Next year’s nationals will have fewer wildcards

Updated: July 7, 2011

There will be ten fewer wildcard spots for next March’s NCAA Division I Championships and candidates for those spots will have a tougher time earning a wildcard after the NCAA announced July 6 that the Division I Championships/Sports Management Cabinet approved selection criteria changes for the national tournament.

Unlike the past two years, when 50 wrestlers earned wildcards to compete in the NCAA tournament in Omaha and Philadelphia, respectively, there will be only 40 wildcard spots available for wrestlers looking for national championships and All-American honors in St. Louis, March 15-17, 2012.

That’s because the NCAA will now allow 29 automatic qualifiers of 33 competitors per each of the ten weight classes, which means 290 of the 330 qualifiers will have earned NCAA berths in one of 11 qualifying tournaments two weeks prior to the national tournament. In the past two years since the NCAA based its qualifying standards on current season results, there were a different number of automatic qualifiers per weight class, which totaled 280 after the qualifying tournaments.

The following is a breakdown per weight class the past two years of the number of automatic qualifiers and wildcards:

Weight            2011 Auto/Wildcards            2010 Auto/Wildcards

125            28/5            29/4

133            29/4            26/7

141            28/5            27/6

149            27/6            29/4

157            29/4            27/6

165            26/7            28/5

174            29/4            28/5

184            28/5            27/6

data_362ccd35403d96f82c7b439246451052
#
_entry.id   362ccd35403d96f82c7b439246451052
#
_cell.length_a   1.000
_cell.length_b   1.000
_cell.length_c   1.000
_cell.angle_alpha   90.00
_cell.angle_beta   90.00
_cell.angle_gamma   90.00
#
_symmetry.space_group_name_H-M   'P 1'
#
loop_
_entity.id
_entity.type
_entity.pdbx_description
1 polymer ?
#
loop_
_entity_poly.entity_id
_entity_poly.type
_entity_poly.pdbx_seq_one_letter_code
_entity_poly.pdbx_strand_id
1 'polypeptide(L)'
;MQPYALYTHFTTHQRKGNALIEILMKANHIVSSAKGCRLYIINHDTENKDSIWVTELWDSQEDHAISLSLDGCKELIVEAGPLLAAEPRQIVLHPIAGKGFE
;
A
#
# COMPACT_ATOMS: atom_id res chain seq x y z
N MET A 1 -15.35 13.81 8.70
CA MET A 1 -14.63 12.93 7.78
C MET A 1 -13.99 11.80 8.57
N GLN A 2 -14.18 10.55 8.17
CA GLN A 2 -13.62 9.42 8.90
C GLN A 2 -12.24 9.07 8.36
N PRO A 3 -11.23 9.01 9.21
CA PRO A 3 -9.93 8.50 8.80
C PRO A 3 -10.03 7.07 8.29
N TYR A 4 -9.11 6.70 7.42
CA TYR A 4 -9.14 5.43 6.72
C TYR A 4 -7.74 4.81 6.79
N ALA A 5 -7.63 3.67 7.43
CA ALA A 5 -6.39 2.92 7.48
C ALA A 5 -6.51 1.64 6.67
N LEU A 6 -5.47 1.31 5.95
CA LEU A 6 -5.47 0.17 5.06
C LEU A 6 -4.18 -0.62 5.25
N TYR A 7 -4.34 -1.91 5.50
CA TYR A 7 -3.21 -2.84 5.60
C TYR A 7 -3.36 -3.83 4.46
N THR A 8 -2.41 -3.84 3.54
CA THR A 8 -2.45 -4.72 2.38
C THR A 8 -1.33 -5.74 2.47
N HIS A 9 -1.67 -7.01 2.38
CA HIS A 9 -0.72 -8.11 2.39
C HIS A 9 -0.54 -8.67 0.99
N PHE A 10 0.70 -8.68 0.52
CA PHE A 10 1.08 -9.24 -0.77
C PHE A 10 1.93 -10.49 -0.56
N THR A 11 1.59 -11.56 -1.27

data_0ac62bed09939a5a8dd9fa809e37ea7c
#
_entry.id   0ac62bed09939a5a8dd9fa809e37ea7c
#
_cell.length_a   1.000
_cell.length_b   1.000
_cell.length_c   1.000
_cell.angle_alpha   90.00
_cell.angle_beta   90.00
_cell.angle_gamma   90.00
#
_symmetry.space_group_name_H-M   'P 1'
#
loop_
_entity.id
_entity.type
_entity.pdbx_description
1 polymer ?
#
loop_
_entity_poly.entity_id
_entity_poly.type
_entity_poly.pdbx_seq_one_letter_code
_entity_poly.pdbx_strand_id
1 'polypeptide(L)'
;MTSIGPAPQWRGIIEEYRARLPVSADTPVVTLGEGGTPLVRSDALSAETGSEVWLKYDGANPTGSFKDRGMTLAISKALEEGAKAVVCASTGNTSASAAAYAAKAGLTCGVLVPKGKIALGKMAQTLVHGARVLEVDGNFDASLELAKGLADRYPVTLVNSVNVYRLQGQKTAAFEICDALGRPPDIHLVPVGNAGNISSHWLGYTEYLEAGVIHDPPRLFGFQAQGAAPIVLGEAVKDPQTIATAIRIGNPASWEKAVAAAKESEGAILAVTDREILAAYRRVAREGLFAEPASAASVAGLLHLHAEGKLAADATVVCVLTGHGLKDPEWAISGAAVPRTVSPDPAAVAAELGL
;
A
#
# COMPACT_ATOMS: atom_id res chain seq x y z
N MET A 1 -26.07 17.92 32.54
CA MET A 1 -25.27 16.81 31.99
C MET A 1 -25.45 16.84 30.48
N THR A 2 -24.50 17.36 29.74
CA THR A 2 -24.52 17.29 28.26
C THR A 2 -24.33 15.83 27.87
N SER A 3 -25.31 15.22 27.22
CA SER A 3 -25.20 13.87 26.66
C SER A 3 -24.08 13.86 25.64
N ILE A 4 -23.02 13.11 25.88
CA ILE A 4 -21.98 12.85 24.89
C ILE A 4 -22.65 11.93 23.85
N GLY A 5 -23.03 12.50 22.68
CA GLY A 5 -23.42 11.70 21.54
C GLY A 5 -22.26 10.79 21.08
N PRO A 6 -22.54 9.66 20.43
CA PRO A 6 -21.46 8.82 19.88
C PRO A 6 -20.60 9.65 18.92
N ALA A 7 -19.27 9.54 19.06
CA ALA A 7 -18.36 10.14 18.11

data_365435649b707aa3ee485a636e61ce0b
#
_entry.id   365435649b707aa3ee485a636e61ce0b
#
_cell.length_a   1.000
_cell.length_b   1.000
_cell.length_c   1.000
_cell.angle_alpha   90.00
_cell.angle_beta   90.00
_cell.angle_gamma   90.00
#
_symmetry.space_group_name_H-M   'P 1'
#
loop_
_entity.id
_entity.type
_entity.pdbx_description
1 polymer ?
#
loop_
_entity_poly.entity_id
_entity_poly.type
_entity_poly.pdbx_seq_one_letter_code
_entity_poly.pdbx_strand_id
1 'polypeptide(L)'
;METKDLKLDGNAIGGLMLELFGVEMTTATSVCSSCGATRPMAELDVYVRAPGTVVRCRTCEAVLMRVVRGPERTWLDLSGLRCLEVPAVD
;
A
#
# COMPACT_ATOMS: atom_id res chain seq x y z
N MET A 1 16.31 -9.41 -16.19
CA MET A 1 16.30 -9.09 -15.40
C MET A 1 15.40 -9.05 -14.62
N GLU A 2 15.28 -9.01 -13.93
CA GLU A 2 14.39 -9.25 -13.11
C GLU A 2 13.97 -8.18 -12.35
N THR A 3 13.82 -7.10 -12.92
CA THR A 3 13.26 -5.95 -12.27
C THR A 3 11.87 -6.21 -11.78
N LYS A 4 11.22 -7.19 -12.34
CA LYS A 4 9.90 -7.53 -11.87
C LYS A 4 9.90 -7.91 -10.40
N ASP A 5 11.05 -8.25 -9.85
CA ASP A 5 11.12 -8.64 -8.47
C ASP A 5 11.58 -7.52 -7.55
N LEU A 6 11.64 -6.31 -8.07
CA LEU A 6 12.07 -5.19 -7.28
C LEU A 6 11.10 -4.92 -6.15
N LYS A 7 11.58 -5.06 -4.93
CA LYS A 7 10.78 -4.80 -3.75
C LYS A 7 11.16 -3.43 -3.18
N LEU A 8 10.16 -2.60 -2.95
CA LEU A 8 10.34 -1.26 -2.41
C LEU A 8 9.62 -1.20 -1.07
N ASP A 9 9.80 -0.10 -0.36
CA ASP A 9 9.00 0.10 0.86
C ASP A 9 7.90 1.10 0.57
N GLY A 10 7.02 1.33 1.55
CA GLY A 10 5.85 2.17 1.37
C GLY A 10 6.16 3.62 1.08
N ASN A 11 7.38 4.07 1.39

197            28/5            29/4

Hwt            28/5            30/3

Total            280/50            280/50

In order to earn one of the wildcards, wrestlers must now meet two “bronze-level” criteria set up by the NCAA, instead of one. Those standards include:

  • Finishing in the Top 33 RPI
  • Finishing in the Top 33 coaches ranking
  • Earning a .700 winning percentage against all competition
  • Earning one win against a wrestler receiving automatic qualification via an earned position
  • Earning a qualifying event placement one below automatic qualification


According to the NCAA release, “fixing the number of pre-allocated positions per weight class at 29, the cabinet feels that student-athlete performance during the regular season will be the driving factor in the wrestler’s selection to the national championships.”

Meanwhile the NCAA announced that wrestlers, eligible to compete in the national tournament, must wrestle in at least eight matches at that weight during the regular season and before the national qualifying tournaments.

According to the release, “Cabinet members supported the minimum of eight matches to maintain a competitive balance and help the Division I Wrestling Committee manage at-large selections. They also believe it helps strengthen the weight-management plan for the sport, ensuring that student-athletes compete regularly at the desired competition weight class rather than wrestle in multiple classes.”

In last year’s national tournament, one wrestler qualified for the tournament without wrestling eight matches: Chattanooga’s 133-pound Demetrius Johnson whose record was 5-1 before the nationals. There were a few other wrestlers, who competed in a small percentage of matches during the season, including 2010 national runner-up Kirk Smith of Boise State, who was just 8-2 after an injury-plagued season.

In other news, the NCAA Wrestling Committee:

• recommended that Dave Martin, the Senior Associate Director of Athletics at Oklahoma State, serve as committee chairman of the NCAA Wrestling Committee for next year;

• pointed out that Cal State Fullerton, Liberty and North Carolina-Greensboro had discontinued their wrestling programs, dropping the number of NCAA Division I programs to 77 for the 2011-12 season;

• announced that the NCAA wrestling committee and NCAA “are working with the national coordinator of officials to develop a plan aimed at bettering collegiate wrestling officiating. Every aspect of the officiating and evaluation program will be reviewed and a new plan and ap- proach will hopefully be available in the fall.”